Faces in HELLERAU – Friedemann Heinrich, Financial Management & Controlling, #1 – 2022
In our series “Faces” we introduce people who work in front of or behind the scenes to ensure that everything runs smoothly in the house and that our guests feel comfortable.
When and how did you come to HELLERAU?
At the end of my studies at the Fachhochschule der Sächsischen Verwaltung in Meißen, I did an internship at the Cultural Office of the City of Dresden in 1994. After half a week, an alarm call came from the Dresden Centre for Contemporary Music on Schevenstraße. The Dresden Contemporary Music Days were supposed to start in four days, but the scheduler in charge was no longer allowed to work overnight because of his Stasi past. So suddenly I was at the Dresden Centre for Contemporary Music with Udo Zimmermann and took over the organisation for the Dresden Contemporary Music Days. I was able to continue this activity even after graduation. In 2002, the year of the floods, we moved the centre to Hellerau.
What are your tasks today?
Together with my colleague Katrin Meinig, I am responsible for financial management and controlling. We take care of all income and expenditure, tax matters, accounting for the fire brigade, the residence flats, keeping evaluation lists, preparing grant settlements, settlements within the city administration, the annual financial statement and much more.
I used to be alone in the accounting department, but at some point I could no longer manage the work alone due to the increasing administrative demands and the more extensive play schedule. In Udo Zimmermann’s time until 2006, we ran the Dresden Contemporary Music Days as a festival over ten days in October and only occasionally organised other events. With Dieter Jaenicke, a continuous performance schedule began, just as it is in other theatres. Fortunately, a new position was then created. And if it weren’t for my colleague Katrin Meinig here today, this would be sheer chaos.
What was a particular challenge that you overcame?
From an accounting point of view, it was working with the lowered VAT in the second half of 2020, because the decisive factor in each case was the performance period and not the date of invoicing. By the time the last person had understood this, half the year was already over. In this half year, we have used 33 different tax codes – I think this is the absolute record in the city. This difference in taxation has to do with the fact that HELLERAU is run as a commercial enterprise within the city of Dresden and is therefore partly entitled to deduct input tax. This in turn depends on the tax status of the artists and the income, which leads to the fact that … but that would take us too far here now. Since the tax audit by the tax office usually takes place five to seven years later, you should still know what you did at the time and why you did it.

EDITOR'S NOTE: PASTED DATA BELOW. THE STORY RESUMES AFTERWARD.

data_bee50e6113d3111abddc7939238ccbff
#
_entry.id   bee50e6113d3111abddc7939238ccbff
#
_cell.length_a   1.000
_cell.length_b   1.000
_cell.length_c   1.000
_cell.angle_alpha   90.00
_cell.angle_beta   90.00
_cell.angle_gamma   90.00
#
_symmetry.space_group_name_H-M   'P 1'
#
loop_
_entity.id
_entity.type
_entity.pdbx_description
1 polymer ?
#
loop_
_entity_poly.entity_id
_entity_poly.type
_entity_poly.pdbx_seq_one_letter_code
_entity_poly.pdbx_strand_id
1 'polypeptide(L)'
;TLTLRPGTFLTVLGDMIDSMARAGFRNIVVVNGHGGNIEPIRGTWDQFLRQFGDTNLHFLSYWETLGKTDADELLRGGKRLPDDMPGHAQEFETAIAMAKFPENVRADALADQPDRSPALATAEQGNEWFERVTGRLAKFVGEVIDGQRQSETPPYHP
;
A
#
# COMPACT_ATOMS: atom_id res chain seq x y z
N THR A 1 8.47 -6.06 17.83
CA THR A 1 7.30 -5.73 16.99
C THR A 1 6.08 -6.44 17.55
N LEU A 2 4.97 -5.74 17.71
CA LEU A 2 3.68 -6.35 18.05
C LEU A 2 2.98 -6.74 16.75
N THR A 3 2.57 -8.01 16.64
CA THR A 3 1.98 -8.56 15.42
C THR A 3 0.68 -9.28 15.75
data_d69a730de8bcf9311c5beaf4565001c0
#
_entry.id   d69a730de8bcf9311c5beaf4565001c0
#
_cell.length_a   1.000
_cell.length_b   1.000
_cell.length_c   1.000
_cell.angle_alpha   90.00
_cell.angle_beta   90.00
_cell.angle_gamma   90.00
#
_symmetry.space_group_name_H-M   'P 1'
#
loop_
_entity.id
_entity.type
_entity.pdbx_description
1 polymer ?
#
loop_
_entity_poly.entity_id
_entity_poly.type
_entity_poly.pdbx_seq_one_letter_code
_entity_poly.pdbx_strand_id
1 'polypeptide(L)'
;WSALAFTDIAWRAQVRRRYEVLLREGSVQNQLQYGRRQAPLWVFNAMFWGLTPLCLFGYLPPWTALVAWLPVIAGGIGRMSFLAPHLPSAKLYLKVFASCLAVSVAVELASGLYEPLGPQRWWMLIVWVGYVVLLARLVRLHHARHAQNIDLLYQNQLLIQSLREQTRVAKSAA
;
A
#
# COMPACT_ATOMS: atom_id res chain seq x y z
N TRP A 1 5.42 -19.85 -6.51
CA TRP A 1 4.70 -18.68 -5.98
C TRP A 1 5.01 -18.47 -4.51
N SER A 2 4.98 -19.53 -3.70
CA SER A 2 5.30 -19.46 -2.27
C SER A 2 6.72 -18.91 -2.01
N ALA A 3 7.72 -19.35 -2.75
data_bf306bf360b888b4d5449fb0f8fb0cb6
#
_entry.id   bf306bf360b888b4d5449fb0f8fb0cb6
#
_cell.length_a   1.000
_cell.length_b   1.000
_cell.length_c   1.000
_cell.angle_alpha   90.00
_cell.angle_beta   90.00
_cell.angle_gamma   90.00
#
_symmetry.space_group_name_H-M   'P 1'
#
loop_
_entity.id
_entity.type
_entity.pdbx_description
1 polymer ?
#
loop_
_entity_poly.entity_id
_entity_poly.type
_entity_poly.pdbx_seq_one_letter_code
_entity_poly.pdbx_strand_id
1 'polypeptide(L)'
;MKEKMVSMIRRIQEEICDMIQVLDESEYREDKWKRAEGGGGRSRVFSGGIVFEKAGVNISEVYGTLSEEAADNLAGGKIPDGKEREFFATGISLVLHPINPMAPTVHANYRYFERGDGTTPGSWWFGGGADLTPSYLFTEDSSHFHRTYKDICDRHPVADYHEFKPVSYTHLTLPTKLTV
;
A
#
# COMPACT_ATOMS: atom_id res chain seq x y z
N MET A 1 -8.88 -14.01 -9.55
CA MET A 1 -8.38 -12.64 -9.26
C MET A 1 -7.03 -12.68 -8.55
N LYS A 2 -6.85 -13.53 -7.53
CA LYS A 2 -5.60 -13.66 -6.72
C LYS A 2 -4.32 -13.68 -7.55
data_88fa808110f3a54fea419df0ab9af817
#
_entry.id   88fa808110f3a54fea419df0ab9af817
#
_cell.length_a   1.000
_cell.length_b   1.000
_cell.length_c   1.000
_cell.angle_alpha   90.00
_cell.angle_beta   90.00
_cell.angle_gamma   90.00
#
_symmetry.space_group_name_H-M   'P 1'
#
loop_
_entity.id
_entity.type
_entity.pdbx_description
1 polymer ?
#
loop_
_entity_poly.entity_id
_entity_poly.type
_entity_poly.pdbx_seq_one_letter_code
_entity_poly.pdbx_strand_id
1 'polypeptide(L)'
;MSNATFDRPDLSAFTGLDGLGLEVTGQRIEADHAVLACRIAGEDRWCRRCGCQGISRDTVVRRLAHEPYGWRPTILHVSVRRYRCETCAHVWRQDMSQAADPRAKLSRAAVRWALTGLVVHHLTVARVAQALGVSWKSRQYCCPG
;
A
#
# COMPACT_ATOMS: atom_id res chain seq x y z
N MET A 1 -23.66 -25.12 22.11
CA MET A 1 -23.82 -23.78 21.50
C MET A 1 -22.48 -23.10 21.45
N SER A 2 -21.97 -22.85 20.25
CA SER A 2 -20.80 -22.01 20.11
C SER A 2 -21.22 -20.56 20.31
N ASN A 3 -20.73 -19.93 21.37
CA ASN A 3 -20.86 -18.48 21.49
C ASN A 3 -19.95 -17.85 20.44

What do you particularly like about HELLERAU?
The fascinating thing about HELLERAU is the multifunctionality of the space. In classical theatre, the audience takes up most of the space and the stage is a peephole. With us, you can work with several seating arrangements, and any spotlight can be hung from any corner of the ceiling. And it is precisely these events, where we deviate from traditional seating, where the space is given a special design, that are always very special.
I have particularly fond memories of the “Heimat” project (2007), where Peter and Harriet Meining commissioned eight different groups to do something with an ordinary garden shed from the DIY store. The entire space was covered with turf and the audience strolled through the space and could watch the performance of the little houses. The 360° music theatre “Lebende Minus Tote” by theatrale subversion last year was also something special like that.
In my time here, I have experienced three different directorships, each with three very different signatures. These three signatures are an expression of the many possibilities of the house.
What do you wish HELLERAU for the future?
I hope that we can do the big hits again. That we can welcome an international ensemble that travels from Tel Aviv to Madrid, Paris, HELLERAU, Warsaw and Moscow.
You are also connected to the stage in your private life. What exactly do you do there?
In my spare time I manage the cabaret “Die Kaktusblüte” (The Cactus Blossom) and have enjoyed performing on the stage for over 40 years.